What's Your Calling?
Throughout most of college, I was envious of my classmates who new with the utmost certainty what they wanted to do with their life. I'm talking about the vocational degrees, like nurses, doctors, lawyers, engineers, and that sort of thing. While all admirable, none of that ever called to me. As much as I love people I couldn't see myself caring for the ill as well as a nurse. I couldn't see myself getting through long math classes. I couldn't see myself in a trade that clearly defined my entire career, because I did not feel called to one single degree or path. To this day, at twenty-seven years old I still don't.
Like many other creatives, I had a hard time pinning down one thing I wanted to do because quite frankly, I could see myself practicing and working lots of occupations. Some may see it indecisiveness, but I see it as my left and right brain both working beautifully together. My education became quite diverse because of my creative and analytical skills, why earn one college degree when I could complete two in the same amount of time? And I did, with a Bachelors in both Business Administration Marketing and Visual Arts. Later I returned and began to pursue a Masters degree in a completely different field, Development Practice. Explaining my educational background to certain employers didn't always make sense; some wanted to see devotion to a particular trade. However, others admired the fact that I could be creative and still had business acumen.
After five years in what we call the "real world," I often went with the flow and didn't necessarily focus on, "what's my calling?" Yet, I'd become burnt out on the 9-5 grind, frustrated by the confines of a marketing job with a defined role, and would start to desire deeper meaning in my work. Not only did I see this in myself, but I'd see this in my friend and roommates. Many had chosen trades with define career paths, and they felt like their hard work was meaningless in the grand scheme of things. Their creative minds suffered in such roles as accounting. This is not to say that vocational paths are wrong, many people flourish in them, and they certainly aren't as ambiguous as just receiving an art degree. It's the pressure of society and families insisting on their children to choose high paying and in demand occupations like pharmacists or doctors when their brains and heart all don't operate that way in the first place.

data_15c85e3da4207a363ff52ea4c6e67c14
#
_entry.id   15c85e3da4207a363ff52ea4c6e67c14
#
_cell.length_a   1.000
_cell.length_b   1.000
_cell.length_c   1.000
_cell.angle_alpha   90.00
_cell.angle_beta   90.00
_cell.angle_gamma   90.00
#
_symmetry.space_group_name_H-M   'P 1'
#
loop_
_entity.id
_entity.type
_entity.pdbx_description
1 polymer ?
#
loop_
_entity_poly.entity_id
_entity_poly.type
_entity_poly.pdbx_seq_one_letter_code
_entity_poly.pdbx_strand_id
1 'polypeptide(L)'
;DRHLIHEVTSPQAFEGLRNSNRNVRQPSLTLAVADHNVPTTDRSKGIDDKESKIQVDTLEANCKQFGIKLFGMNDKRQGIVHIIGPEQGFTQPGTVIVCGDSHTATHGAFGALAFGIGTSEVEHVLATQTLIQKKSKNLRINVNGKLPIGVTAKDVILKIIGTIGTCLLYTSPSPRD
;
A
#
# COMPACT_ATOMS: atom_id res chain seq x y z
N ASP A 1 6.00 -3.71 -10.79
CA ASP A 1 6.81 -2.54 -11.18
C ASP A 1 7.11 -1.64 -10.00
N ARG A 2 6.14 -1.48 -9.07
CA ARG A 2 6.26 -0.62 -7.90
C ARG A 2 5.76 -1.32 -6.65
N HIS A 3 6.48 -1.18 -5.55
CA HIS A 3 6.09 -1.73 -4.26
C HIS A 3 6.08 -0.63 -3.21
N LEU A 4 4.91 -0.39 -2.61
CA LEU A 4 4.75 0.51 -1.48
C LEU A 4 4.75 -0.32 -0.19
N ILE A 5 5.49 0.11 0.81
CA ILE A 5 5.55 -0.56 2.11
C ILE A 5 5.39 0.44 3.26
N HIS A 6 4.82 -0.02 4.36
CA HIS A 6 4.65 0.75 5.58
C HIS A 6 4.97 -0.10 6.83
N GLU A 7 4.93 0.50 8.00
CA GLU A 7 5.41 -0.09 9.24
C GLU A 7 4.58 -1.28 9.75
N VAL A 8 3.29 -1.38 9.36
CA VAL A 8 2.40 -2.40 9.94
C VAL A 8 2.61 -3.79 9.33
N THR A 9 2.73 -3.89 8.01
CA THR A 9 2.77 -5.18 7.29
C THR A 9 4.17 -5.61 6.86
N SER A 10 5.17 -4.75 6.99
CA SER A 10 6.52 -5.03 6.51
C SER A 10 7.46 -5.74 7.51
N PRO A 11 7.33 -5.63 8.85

Your calling probably isn't going to be plastered on a billboard with your name on it. Some people know from childhood they want to construct buildings. For me, it was a gradual process over about seven years of self-observation, and trail and error. I had no idea I wanted to be a wedding photographer when I was in college studying fine arts. I didn't even know I wanted to study photography at first. I cried the majority of my first semester. After years of photography, marketing, and dabbling in a few other creative outlets I've come to learn my most significant strength is storytelling.
I feel called to tell stories through photos, video, and sometimes even words. I feel called to capture peoples most crucial moments in life, their love, their passion, their success, their failure, their hardship, and their tales. I feel called to share messages that will help others grow, educate them, spread compassion, and nurture faith. No one vocational degree or career path could have taken me here. The diversity of my education, my work experience, and my skills come together uniquely. Not only do I have the artistic skills to capture a beautiful image, but I also have strong analytical talents to tell a meaningful narrative. The two traits combined are impactful.
Will this always be my calling? I do not know. I believe that each chapter of our story asks something different out of us. Maybe your calling is to be a good mother. A good student. Or a good servent to God. You may serve multiple callings at once, say to be a good mother, wife, and teacher. Or a good son, volunteer, and student. I don't think our puprose in life is black and white. You're calling(s) may unveil themselves as you go. Don't wonder too much, don't feel too lost, and don't force yourself in a direction that feels wrong. Don't force a square peg through a traigluar hole, pushing yourself to fit into a career field you do not want will not be rewarding. If you're a creative soul that doesn't have a clear direction in life, do not worry. Try your many different interests and see where they lead you.
I have a few passion projects that I cannot wait to share with you later this month! I have been working alongside two women who are pursuing their calling (shout out to Jen Hunter and Chelsea Triolo), and I'm about ready to show off what we've created together! I work with individuals looking to scale their small businesses or share their stories with the world. Tell me about your calling and how I can help you at email@example.com